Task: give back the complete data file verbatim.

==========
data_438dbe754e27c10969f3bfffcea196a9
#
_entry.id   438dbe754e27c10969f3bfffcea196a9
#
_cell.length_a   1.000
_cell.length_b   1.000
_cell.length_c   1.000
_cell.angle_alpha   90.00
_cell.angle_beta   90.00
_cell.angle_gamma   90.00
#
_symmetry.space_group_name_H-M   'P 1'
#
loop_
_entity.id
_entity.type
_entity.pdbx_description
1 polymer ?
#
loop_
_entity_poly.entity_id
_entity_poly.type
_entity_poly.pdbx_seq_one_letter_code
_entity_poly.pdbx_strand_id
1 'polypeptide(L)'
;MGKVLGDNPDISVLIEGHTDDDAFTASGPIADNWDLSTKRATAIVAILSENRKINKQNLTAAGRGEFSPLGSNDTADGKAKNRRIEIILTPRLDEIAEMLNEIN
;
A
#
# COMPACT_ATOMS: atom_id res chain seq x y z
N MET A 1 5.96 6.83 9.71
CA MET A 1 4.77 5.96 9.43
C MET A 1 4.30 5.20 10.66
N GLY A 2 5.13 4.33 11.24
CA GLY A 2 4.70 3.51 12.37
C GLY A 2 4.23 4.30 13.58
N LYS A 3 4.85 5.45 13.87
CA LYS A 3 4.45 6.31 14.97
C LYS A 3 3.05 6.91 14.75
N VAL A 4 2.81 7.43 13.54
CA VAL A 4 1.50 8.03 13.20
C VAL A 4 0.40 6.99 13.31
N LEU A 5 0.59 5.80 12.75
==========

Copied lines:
data_438dbe754e27c10969f3bfffcea196a9
#
_entry.id   438dbe754e27c10969f3bfffcea196a9
#
_cell.length_a   1.000
_cell.length_b   1.000
_cell.length_c   1.000
_cell.angle_alpha   90.00
_cell.angle_beta   90.00
_cell.angle_gamma   90.00
#
_symmetry.space_group_name_H-M   'P 1'
#
loop_
_entity.id
_entity.type
_entity.pdbx_description
1 polymer ?
#
loop_
_entity_poly.entity_id
_entity_poly.type
_entity_poly.pdbx_seq_one_letter_code
_entity_poly.pdbx_strand_id
1 'polypeptide(L)'
;MGKVLGDNPDISVLIEGHTDDDAFTASGPIADNWDLSTKRATAIVAILSENRKINKQNLTAAGRGEFSPLGSNDTADGKAKNRRIEIILTPRLDEIAEMLNEIN
;
A
#
# COMPACT_ATOMS: atom_id res chain seq x y z
N MET A 1 5.96 6.83 9.71
CA MET A 1 4.77 5.96 9.43
C MET A 1 4.30 5.20 10.66
N GLY A 2 5.13 4.33 11.24
CA GLY A 2 4.70 3.51 12.37
C GLY A 2 4.23 4.30 13.58
N LYS A 3 4.85 5.45 13.87
CA LYS A 3 4.45 6.31 14.97
C LYS A 3 3.05 6.91 14.75
N VAL A 4 2.81 7.43 13.54
CA VAL A 4 1.50 8.03 13.20
C VAL A 4 0.40 6.99 13.31
N LEU A 5 0.59 5.80 12.75